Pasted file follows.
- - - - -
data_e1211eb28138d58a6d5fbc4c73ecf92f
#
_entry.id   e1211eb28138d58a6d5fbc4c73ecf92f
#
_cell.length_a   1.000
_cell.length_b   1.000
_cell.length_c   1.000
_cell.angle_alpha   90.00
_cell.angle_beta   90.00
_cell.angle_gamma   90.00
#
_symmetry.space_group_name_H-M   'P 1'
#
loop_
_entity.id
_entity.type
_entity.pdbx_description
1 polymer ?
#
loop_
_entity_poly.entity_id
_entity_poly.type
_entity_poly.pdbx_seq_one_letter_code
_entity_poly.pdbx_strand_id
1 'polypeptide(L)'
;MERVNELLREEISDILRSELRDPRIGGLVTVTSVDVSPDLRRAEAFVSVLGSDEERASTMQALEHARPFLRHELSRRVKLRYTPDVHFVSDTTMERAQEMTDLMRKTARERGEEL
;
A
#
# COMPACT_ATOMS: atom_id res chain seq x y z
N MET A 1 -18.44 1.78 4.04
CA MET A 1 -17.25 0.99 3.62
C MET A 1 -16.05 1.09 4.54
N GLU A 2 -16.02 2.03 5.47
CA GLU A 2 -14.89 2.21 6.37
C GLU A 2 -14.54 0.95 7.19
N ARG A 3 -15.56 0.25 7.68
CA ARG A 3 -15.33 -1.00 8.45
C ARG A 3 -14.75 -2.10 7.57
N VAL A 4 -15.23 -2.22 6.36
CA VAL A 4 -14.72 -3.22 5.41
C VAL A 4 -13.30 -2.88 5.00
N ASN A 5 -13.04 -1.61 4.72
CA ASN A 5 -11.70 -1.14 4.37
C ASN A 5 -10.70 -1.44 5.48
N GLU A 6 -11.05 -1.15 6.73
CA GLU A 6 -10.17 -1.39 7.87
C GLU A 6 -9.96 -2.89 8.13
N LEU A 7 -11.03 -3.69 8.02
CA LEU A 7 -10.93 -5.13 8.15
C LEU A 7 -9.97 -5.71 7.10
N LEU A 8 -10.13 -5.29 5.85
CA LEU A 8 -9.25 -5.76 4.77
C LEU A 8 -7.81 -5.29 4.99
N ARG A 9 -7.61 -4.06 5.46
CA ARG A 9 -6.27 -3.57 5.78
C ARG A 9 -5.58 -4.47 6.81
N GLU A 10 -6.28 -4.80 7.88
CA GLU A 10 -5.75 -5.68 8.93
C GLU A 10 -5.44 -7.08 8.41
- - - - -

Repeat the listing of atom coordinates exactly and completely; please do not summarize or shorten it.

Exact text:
data_e1211eb28138d58a6d5fbc4c73ecf92f
#
_entry.id   e1211eb28138d58a6d5fbc4c73ecf92f
#
_cell.length_a   1.000
_cell.length_b   1.000
_cell.length_c   1.000
_cell.angle_alpha   90.00
_cell.angle_beta   90.00
_cell.angle_gamma   90.00
#
_symmetry.space_group_name_H-M   'P 1'
#
loop_
_entity.id
_entity.type
_entity.pdbx_description
1 polymer ?
#
loop_
_entity_poly.entity_id
_entity_poly.type
_entity_poly.pdbx_seq_one_letter_code
_entity_poly.pdbx_strand_id
1 'polypeptide(L)'
;MERVNELLREEISDILRSELRDPRIGGLVTVTSVDVSPDLRRAEAFVSVLGSDEERASTMQALEHARPFLRHELSRRVKLRYTPDVHFVSDTTMERAQEMTDLMRKTARERGEEL
;
A
#
# COMPACT_ATOMS: atom_id res chain seq x y z
N MET A 1 -18.44 1.78 4.04
CA MET A 1 -17.25 0.99 3.62
C MET A 1 -16.05 1.09 4.54
N GLU A 2 -16.02 2.03 5.47
CA GLU A 2 -14.89 2.21 6.37
C GLU A 2 -14.54 0.95 7.19
N ARG A 3 -15.56 0.25 7.68
CA ARG A 3 -15.33 -1.00 8.45
C ARG A 3 -14.75 -2.10 7.57
N VAL A 4 -15.23 -2.22 6.36
CA VAL A 4 -14.72 -3.22 5.41
C VAL A 4 -13.30 -2.88 5.00
N ASN A 5 -13.04 -1.61 4.72
CA ASN A 5 -11.70 -1.14 4.37
C ASN A 5 -10.70 -1.44 5.48
N GLU A 6 -11.05 -1.15 6.73
CA GLU A 6 -10.17 -1.39 7.87
C GLU A 6 -9.96 -2.89 8.13
N LEU A 7 -11.03 -3.69 8.02
CA LEU A 7 -10.93 -5.13 8.15
C LEU A 7 -9.97 -5.71 7.10
N LEU A 8 -10.13 -5.29 5.85
CA LEU A 8 -9.25 -5.76 4.77
C LEU A 8 -7.81 -5.29 4.99
N ARG A 9 -7.61 -4.06 5.46
CA ARG A 9 -6.27 -3.57 5.78
C ARG A 9 -5.58 -4.47 6.81
N GLU A 10 -6.28 -4.80 7.88
CA GLU A 10 -5.75 -5.68 8.93
C GLU A 10 -5.44 -7.08 8.41